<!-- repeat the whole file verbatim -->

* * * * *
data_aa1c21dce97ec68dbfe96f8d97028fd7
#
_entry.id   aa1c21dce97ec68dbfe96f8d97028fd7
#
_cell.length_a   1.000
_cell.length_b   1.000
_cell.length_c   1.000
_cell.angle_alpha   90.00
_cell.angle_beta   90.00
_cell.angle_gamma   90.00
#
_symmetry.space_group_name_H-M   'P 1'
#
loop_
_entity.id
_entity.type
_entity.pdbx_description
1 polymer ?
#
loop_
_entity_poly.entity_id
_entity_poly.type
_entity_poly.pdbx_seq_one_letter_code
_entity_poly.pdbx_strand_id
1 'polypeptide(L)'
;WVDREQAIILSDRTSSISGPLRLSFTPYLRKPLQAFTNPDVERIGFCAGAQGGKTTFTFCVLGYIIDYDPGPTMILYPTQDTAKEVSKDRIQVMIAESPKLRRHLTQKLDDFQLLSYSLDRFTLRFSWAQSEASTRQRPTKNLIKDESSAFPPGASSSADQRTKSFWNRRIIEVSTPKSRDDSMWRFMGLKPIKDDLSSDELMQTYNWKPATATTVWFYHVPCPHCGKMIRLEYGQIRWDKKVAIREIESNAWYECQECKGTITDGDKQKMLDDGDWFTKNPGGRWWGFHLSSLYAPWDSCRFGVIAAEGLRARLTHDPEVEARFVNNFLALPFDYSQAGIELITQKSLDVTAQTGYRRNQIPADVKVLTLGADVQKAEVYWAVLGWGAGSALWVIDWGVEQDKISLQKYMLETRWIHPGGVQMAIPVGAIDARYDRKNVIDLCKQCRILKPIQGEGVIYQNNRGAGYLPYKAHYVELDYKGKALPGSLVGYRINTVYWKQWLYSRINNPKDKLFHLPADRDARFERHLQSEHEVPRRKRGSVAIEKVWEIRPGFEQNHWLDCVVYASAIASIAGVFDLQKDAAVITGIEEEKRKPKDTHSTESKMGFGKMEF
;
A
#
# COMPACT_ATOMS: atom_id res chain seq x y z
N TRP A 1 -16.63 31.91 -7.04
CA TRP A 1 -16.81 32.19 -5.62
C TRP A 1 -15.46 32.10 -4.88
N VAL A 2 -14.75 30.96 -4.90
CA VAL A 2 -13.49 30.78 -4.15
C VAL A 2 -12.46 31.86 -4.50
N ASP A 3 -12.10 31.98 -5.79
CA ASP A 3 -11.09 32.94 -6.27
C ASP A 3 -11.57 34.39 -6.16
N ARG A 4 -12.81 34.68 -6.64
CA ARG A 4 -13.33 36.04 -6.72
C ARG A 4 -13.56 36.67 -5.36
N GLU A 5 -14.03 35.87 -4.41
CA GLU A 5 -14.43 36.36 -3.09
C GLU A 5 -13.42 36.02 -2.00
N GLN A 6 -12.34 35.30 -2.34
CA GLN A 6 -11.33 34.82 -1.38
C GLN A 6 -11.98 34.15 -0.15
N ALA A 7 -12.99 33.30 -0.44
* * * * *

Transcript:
data_aa1c21dce97ec68dbfe96f8d97028fd7
#
_entry.id   aa1c21dce97ec68dbfe96f8d97028fd7
#
_cell.length_a   1.000
_cell.length_b   1.000
_cell.length_c   1.000
_cell.angle_alpha   90.00
_cell.angle_beta   90.00
_cell.angle_gamma   90.00
#
_symmetry.space_group_name_H-M   'P 1'
#
loop_
_entity.id
_entity.type
_entity.pdbx_description
1 polymer ?
#
loop_
_entity_poly.entity_id
_entity_poly.type
_entity_poly.pdbx_seq_one_letter_code
_entity_poly.pdbx_strand_id
1 'polypeptide(L)'
;WVDREQAIILSDRTSSISGPLRLSFTPYLRKPLQAFTNPDVERIGFCAGAQGGKTTFTFCVLGYIIDYDPGPTMILYPTQDTAKEVSKDRIQVMIAESPKLRRHLTQKLDDFQLLSYSLDRFTLRFSWAQSEASTRQRPTKNLIKDESSAFPPGASSSADQRTKSFWNRRIIEVSTPKSRDDSMWRFMGLKPIKDDLSSDELMQTYNWKPATATTVWFYHVPCPHCGKMIRLEYGQIRWDKKVAIREIESNAWYECQECKGTITDGDKQKMLDDGDWFTKNPGGRWWGFHLSSLYAPWDSCRFGVIAAEGLRARLTHDPEVEARFVNNFLALPFDYSQAGIELITQKSLDVTAQTGYRRNQIPADVKVLTLGADVQKAEVYWAVLGWGAGSALWVIDWGVEQDKISLQKYMLETRWIHPGGVQMAIPVGAIDARYDRKNVIDLCKQCRILKPIQGEGVIYQNNRGAGYLPYKAHYVELDYKGKALPGSLVGYRINTVYWKQWLYSRINNPKDKLFHLPADRDARFERHLQSEHEVPRRKRGSVAIEKVWEIRPGFEQNHWLDCVVYASAIASIAGVFDLQKDAAVITGIEEEKRKPKDTHSTESKMGFGKMEF
;
A
#
# COMPACT_ATOMS: atom_id res chain seq x y z
N TRP A 1 -16.63 31.91 -7.04
CA TRP A 1 -16.81 32.19 -5.62
C TRP A 1 -15.46 32.10 -4.88
N VAL A 2 -14.75 30.96 -4.90
CA VAL A 2 -13.49 30.78 -4.15
C VAL A 2 -12.46 31.86 -4.50
N ASP A 3 -12.10 31.98 -5.79
CA ASP A 3 -11.09 32.94 -6.27
C ASP A 3 -11.57 34.39 -6.16
N ARG A 4 -12.81 34.68 -6.64
CA ARG A 4 -13.33 36.04 -6.72
C ARG A 4 -13.56 36.67 -5.36
N GLU A 5 -14.03 35.87 -4.41
CA GLU A 5 -14.43 36.36 -3.09
C GLU A 5 -13.42 36.02 -2.00
N GLN A 6 -12.34 35.30 -2.34
CA GLN A 6 -11.33 34.82 -1.38
C GLN A 6 -11.98 34.15 -0.15
N ALA A 7 -12.99 33.30 -0.44